The finance talent market is being upended by the relentless introduction of new technologies and business models. The Hackett Group’s 2019 Key Issues Study found that talent is the second largest business risk facing companies this year, and the one projected to grow the fastest.
Very often, conversations about the digitization of finance lead to the subject of job losses. But that’s only part of the story. While smart automation will replace some human work, it will also free up FP&A’s time to focus on value-added activities. Meanwhile, greater use of AI and machine learning is set to complement, not supplant, human intelligence.
FP&A must adapt their staff’s skills by upping their analytics acumen and data-management and technology savviness.
More widespread use of data visualization, AI and machine learning will let FP&A professionals do what they do best: Create value by providing leadership with the right insight, at the right time, and in more easily digestible ways. They can leverage predictive analytics to better support management decision-making. To do that, however, they must adapt their staff’s skills by upping their analytics acumen and data-management and technology savviness.
Unfortunately, most finance organizations are not keeping pace with these talent demands. The Hackett Group 2018 Digital Skills Poll discovered that only 19 percent of finance functions have the skills they need today and are well positioned to anticipate and respond to future demands. Less than 30 percent formally track how talent needs are shifting and link them to their talent-management strategies.
How to Close the Gap
It’s incumbent upon FP&A executives to retool their teams to prepare for a digital world.
1. To find the right people, they should conduct broad-based digital project awareness campaigns, so everyone is aware of what initiatives are in the works and how leadership foresees the evolution of the digital finance organization. Without a broad context, professionals will not be able to self-assess and embark on initiatives to update their own skillsets.
2. To attract people with the right skills, they need to improve the workplace environment and offer flexible hours for digital natives. They must also shed finance’s traditional image as stodgy and old fashioned. It helps if executives make more frequent public appearances and present their organizations as dynamic and exciting.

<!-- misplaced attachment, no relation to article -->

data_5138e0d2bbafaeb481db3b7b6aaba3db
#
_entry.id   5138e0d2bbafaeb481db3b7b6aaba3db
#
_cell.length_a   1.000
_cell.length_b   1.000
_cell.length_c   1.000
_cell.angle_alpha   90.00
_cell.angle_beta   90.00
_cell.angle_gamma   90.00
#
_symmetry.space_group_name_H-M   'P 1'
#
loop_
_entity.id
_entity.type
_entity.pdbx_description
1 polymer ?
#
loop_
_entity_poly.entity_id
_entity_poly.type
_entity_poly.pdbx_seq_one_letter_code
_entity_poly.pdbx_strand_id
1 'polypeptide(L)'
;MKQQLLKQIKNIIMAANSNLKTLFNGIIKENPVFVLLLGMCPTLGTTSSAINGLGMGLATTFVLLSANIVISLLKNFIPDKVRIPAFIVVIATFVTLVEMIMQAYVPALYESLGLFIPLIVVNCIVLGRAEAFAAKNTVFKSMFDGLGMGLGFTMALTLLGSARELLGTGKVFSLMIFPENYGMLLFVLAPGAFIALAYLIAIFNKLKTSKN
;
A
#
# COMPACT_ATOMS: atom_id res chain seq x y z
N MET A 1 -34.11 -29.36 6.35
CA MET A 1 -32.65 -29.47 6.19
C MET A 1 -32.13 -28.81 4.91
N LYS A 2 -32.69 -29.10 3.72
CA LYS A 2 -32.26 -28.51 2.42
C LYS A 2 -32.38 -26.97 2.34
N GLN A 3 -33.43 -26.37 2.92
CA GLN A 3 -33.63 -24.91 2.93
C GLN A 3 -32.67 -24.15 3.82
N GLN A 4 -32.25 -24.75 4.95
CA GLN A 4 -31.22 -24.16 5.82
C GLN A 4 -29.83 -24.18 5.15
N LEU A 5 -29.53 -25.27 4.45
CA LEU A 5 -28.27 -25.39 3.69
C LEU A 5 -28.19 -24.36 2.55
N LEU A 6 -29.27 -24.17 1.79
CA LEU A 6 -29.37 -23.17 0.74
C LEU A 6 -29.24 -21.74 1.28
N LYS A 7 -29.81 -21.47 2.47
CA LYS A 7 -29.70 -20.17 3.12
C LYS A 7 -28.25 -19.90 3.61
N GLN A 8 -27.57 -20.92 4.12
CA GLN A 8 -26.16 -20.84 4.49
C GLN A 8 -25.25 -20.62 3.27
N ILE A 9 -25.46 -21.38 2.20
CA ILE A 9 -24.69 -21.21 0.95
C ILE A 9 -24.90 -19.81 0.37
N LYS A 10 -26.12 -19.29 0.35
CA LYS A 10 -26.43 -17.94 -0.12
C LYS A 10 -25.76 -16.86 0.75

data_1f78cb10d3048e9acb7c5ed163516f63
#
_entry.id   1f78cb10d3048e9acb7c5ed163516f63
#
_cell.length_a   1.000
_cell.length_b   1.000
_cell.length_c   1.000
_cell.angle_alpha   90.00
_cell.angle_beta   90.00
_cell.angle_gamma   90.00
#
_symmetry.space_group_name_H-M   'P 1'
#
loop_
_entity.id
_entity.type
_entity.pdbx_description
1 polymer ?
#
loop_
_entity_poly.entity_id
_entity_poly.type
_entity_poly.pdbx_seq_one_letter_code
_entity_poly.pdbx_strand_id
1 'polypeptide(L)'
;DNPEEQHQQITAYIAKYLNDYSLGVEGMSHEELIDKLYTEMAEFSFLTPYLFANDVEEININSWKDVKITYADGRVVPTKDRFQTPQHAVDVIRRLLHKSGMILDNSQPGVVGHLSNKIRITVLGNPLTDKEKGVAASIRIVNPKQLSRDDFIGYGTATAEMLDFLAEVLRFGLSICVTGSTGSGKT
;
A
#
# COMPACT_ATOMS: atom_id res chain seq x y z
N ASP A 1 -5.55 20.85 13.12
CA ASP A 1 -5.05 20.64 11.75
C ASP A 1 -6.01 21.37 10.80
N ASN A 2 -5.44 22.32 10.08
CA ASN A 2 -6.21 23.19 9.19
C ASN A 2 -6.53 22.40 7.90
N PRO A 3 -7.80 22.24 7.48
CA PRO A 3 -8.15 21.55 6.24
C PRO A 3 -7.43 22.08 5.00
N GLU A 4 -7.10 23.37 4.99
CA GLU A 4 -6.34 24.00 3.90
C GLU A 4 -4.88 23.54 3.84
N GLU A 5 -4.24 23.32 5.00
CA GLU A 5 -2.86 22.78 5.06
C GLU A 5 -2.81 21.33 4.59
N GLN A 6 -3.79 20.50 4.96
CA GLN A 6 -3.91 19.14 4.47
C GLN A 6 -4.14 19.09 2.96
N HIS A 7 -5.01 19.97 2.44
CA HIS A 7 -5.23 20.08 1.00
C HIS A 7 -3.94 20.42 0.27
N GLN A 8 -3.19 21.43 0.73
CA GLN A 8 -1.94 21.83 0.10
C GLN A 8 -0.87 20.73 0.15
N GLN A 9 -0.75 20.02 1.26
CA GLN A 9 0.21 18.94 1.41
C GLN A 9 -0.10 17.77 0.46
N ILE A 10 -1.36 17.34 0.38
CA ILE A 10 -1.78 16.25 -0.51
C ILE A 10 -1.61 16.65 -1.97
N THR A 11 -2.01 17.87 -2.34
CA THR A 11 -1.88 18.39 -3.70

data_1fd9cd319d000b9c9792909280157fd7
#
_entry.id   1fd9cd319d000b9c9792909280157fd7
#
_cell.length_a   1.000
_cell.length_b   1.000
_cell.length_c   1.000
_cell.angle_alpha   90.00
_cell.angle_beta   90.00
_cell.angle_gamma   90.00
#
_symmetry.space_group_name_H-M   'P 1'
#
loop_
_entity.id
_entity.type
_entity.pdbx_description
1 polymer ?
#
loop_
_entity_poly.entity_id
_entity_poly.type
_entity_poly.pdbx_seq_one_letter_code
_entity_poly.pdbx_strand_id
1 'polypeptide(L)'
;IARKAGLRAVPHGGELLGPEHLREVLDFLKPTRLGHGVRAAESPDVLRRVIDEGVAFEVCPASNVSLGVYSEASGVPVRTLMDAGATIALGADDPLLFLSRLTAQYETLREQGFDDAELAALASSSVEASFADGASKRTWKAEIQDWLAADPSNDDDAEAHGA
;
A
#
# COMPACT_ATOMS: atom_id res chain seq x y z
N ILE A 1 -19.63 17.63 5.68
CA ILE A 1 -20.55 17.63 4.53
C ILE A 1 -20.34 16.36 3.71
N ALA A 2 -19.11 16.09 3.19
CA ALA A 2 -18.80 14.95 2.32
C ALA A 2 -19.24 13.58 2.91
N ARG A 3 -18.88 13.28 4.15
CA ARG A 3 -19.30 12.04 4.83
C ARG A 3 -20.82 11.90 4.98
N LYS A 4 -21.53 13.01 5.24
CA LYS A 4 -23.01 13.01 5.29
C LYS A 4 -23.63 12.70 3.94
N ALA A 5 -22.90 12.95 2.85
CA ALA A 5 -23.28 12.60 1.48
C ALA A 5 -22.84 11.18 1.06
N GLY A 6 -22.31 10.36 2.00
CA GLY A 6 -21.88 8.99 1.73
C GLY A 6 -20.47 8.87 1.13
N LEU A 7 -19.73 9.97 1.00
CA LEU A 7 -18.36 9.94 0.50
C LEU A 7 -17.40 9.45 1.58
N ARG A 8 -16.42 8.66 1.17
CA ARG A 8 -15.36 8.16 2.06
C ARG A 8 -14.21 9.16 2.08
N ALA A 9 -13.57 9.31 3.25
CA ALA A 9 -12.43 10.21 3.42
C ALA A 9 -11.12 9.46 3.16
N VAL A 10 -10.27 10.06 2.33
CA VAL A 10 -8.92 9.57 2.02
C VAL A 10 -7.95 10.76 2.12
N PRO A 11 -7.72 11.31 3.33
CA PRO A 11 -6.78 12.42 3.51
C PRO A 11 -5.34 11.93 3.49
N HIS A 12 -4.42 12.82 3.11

3. To develop digital skills, they should offer a combination of on-the-job learning and online training. Learning by doing is an effective way to train existing staff and dispel digitization fears. At the same time, web-based delivery appeals to millennials and inherently requires a certain degree of technological savviness.
Finance has to quickly close the gap between its existing competencies and the skills it requires to thrive in a digital world. While that’s an ambitious goal, it’s not unachievable. In my upcoming session with Charles Solomon, Global Program Manager, Finance People Experience Program (PEP) with HP Inc. at AFP’s FinNext conference, I will share The Hackett Group’s perspective on the finance talent context, specific critical development areas and how finance digital leaders are already lessening the difference between the skills they have and the skills they need.
If you would like to learn more about training your FP&A team to stay ahead of upcoming technology demands, please join us for our session at FinNext 2019 in Las Vegas.
The early deadline to save $100 is coming up soon, so register here by February 8.
Senior Research Director of Finance/EPM
The Hackett Group